Evanston School District 65 has increased the hiring of black, Hispanic and other teachers of color over the past four years, though the racial distribution doesn’t yet match student demographics.
A report to be presented to the school board Monday says the percentage of non-white new hires has increased from 20 percent in the 2015-16 school year to 35 percent this year.
“The district’s percentages for teachers of color exceed Illinois state percentages in all racial groups,” said Beatrice Davis, assistant superintendent of human resources, with 71 percent of district teachers identifying as white compared to 83 percent of teachers across the state.
“Recognizing these demographics do not yet mirror student demographics,” she continued, “we will continue to be more strategic in our recruitment and hiring efforts.”
Racial data wasn’t available for some Illinois teachers. Education major data listed 4 percent as “other.”
Achieving the goal of matching teacher and student demographics will be challenging. Nationwide, the elementary school workforce, as well as the majority of college students in teacher education programs continues to be predominantly white, as noted in “The State of Racial Diversity in the Educator Workforce,” a 2016 report from the U.S. Department of Education.
“Without question, when the majority of students in public schools are students of color and only 18 percent of our teachers are teachers of color, we have an urgent need to act,” then Education Secretary John B. King, Jr. said, speaking at Howard University in March 2016. “We’ve got to understand that all students benefit from teacher diversity.”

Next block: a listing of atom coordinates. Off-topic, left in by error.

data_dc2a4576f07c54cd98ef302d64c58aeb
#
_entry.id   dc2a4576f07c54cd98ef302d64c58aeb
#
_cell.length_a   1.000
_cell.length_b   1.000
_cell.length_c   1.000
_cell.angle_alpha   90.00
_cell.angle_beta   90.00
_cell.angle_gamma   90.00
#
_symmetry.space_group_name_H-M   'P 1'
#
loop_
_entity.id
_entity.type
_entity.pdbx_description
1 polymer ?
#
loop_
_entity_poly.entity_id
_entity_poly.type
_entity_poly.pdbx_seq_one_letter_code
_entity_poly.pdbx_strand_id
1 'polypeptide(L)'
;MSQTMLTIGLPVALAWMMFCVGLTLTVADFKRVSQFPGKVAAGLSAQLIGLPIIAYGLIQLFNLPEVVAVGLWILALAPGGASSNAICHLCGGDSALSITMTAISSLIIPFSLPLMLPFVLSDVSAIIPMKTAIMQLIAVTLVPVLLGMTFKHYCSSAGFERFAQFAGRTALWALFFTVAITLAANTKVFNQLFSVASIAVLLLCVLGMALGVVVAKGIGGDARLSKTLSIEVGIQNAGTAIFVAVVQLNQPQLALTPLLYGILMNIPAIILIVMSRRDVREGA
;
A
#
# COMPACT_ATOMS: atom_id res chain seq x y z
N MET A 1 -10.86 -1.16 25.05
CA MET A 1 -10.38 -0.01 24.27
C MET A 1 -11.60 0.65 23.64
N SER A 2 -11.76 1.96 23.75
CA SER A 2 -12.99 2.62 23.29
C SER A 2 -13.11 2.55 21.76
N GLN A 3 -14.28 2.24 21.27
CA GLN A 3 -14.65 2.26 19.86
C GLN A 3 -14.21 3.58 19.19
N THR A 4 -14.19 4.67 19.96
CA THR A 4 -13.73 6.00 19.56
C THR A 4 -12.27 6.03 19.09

The Education Department report says:
- Elementary and secondary school educators in the United States are relatively homogeneous racially.
- Diversity decreases at multiple points across the teacher pipeline in which teachers progress through postsecondary education, teacher preparation programs and retention.
- Historically black colleges and universities and alternative routes to teacher certification tend to enroll a more racially diverse population of teacher candidates.
The district’s report indicates several strategies for increasing the number of teachers of color hired for the coming school year, including a partnership with National Louis University to “grow our own,” collaborative relationships with HBCUs and other marketing and recruitment efforts.